Get out of the weeds! Offsites and startups

by Adrian Lloyd

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I work for a startup.  It’s Episode 1 Ventures, a 2 year old VC fund I helped found.  It’s different to the startups I invest in in that I have fixed revenue for 3-5 years (our management fee) depending on how long it will take us to deploy our 1st round capital and I only have to “sell” to those who pay me every time I want to raise a fund.  Otherwise, there are plenty of similarities to the startups I invest in – constant selling to customers (startups) to attract them to our fund, constant improvement of our offer for our target customers (the startups), concern about how we are doing vs the competition, fear about running out of cash (in our case, how long it will take to raise a 2nd fund), concern about who to hire.

Our work is intense and we get very involved in the day to day.  We work in the business very hard but we rarely, if ever, have time to work on the business.  So we decided to have an off-site over 2 days in Devon last week so we could regroup as a team, consider how we’re doing and work out how to do it better over the next year.

I believe that this offsite was the most productive time we have spent as a team since our foundation 2 years ago.  And I think you should do an offsite too.

Here are some, I hope, interesting thoughts about our offsite that might help you with yours.  They are about our VC offsite, of course, but totally applicable to startups too.

1. WE HAD VERY CLEAR OBJECTIVES to measure the success of the offsite against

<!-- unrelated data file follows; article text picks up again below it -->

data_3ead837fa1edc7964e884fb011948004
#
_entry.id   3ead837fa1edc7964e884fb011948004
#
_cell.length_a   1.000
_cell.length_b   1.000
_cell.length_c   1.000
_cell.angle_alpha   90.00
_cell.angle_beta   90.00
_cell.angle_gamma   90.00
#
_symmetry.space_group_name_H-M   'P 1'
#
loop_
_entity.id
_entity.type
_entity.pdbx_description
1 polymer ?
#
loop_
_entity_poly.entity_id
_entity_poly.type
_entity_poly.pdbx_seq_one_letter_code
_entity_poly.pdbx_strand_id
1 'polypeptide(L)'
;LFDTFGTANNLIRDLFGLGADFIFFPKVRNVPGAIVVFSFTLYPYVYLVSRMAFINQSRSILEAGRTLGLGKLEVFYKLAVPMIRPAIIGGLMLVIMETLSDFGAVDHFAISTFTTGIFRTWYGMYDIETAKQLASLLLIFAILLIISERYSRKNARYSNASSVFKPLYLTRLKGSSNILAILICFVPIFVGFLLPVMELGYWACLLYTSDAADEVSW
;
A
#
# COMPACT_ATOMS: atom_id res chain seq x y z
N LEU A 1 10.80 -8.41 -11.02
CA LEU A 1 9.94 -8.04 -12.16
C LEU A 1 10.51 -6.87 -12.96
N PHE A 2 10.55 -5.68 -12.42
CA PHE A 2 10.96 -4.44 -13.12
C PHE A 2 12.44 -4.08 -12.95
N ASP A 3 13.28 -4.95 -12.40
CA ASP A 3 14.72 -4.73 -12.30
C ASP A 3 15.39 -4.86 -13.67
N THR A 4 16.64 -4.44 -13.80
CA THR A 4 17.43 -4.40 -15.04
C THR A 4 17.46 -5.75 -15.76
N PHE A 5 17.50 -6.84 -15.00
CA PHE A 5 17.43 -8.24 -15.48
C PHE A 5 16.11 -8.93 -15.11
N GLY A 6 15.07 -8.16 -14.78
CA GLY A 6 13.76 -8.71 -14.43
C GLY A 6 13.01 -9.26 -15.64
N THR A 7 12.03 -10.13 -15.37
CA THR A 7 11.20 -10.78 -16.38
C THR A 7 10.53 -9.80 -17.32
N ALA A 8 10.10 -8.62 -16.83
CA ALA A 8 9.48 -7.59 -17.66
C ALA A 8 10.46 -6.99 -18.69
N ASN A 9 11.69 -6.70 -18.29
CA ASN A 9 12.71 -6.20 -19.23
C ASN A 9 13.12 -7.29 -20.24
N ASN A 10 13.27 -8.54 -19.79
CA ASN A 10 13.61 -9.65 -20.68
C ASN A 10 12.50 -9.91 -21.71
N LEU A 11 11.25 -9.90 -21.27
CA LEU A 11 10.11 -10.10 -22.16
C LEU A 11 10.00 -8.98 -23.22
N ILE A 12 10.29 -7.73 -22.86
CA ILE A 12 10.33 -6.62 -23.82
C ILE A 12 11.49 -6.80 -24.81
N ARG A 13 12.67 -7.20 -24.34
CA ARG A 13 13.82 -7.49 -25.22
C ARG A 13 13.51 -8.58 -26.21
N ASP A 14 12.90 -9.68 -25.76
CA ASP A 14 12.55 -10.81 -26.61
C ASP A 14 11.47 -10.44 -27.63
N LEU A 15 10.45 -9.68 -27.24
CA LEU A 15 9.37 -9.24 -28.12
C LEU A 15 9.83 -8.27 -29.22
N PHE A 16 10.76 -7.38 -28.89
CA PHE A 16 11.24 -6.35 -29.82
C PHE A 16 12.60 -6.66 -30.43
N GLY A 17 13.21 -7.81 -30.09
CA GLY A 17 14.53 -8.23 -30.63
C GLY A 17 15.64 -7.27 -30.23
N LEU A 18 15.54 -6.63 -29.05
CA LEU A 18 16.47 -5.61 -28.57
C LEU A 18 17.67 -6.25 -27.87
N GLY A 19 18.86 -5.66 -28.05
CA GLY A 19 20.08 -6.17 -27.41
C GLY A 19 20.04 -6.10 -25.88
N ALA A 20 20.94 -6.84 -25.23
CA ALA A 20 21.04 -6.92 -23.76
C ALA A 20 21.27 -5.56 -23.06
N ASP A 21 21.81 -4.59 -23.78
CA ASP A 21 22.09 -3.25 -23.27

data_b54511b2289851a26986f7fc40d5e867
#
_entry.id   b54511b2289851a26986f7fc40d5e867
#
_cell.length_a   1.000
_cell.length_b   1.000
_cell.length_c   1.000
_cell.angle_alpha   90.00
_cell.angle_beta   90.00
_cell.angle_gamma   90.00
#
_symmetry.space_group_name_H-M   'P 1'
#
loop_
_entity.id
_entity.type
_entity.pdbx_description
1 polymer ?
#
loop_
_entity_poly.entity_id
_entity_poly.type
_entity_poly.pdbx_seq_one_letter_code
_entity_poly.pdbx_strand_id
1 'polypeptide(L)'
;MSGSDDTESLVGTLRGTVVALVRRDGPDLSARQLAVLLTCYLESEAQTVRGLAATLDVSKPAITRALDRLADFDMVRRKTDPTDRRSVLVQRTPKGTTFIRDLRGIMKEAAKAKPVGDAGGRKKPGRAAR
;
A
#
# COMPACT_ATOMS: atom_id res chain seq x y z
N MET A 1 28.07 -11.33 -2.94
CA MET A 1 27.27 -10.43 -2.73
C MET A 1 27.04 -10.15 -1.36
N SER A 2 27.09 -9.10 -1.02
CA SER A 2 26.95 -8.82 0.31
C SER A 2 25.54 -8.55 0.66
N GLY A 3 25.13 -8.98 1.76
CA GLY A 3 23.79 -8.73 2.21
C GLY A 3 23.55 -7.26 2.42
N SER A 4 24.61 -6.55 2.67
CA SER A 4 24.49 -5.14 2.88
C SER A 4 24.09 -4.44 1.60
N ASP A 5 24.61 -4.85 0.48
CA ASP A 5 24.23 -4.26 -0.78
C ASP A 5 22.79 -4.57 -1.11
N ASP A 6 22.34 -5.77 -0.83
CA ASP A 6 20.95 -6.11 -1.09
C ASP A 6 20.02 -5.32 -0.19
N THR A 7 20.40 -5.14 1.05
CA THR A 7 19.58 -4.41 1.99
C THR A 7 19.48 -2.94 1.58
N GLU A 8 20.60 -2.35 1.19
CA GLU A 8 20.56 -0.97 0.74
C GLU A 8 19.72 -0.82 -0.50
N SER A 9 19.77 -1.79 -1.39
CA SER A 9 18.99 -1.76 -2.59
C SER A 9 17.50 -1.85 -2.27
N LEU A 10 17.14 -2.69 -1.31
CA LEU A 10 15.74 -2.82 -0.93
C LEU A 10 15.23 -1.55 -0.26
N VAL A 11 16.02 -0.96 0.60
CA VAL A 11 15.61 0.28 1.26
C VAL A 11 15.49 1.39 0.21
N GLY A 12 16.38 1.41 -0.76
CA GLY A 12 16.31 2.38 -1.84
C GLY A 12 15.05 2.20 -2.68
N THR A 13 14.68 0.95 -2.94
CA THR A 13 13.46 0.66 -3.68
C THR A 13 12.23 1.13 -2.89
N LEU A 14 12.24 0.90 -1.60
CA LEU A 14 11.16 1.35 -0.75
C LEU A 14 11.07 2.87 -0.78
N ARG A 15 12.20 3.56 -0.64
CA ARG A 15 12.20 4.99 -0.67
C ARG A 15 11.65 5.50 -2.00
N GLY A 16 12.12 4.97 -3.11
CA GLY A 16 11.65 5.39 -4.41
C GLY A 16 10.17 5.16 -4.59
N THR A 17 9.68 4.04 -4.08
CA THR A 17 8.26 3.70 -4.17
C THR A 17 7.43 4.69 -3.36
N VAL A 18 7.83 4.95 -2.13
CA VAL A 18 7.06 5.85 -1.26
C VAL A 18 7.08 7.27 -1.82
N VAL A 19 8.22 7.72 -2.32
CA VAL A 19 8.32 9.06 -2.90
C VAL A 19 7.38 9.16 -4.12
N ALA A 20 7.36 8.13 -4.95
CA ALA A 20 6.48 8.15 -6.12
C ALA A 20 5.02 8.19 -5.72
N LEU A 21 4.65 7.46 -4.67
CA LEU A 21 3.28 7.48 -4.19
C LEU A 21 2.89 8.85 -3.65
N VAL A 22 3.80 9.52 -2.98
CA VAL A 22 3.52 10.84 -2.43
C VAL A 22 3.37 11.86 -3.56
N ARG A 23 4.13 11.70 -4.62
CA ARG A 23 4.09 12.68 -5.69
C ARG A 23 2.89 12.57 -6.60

Goal: Strategy Refresh Episode One

  • Reflect on lessons learned and how market has changed
  • Identify stakeholder priorities and needs
  • Carve out market positioning
  • Perform gap and feasibility analysis
  • Develop thesis for the next year – and how to get there

2. THIS WAS THE LONGEST TIME WE HAD SPENT AS A TEAM TOGETHER – we were a team, not a collection of individuals

3. WE HAD A PROFESSIONAL FACILITATOR

Our facilitator happened to be our LP and Venture Partner, Paul McNabb who was experienced at running offsites at Cisco.  The value of having a facilitator is that he/she will keep you on point, on time and notice a lot which the core team does not.  It helped us enormously that Paul has a strong vested interest in our success – he really cared that this went well.  So it did

4. EVERYONE HAD PREPARATORY WORK

Arguably this is the most important point alongside the 1st.  We all had clear tasks to complete before the offsite and we all had to present our work at the offsite.  This meant that we all understood that each team member couldn’t work on our normal work at the same rate in the run up to the offsite, meant that we were all bought in to the offsite, meant that we all were engaged at the offsite and meant we all had clear accountability after the offsite to execute on the actions attributed to our sections

5. WE STAYED SOMEWHERE AWESOME, AND IT WASN’T A HOTEL, AND WE ATE REALLY WELL

We stayed at Paul’s house overlooking the River Dart in Devon.  We were lucky to have Paul’s home available to us.  I believe that getting out of the city to somewhere stunning and natural is important.  The views over the river and steep, wooded sides to the river valley inspired me, relaxed me, made me feel lucky.  The fact that it was a home and only we were there felt great and meant no distraction at all (from hotel staff / other guests etc.).  We made sure our meals were excellent and I wish we had all got invovled in making the meals, but Paul loves to cook so that wasn’t on the cards!  When we ate out, we at out well.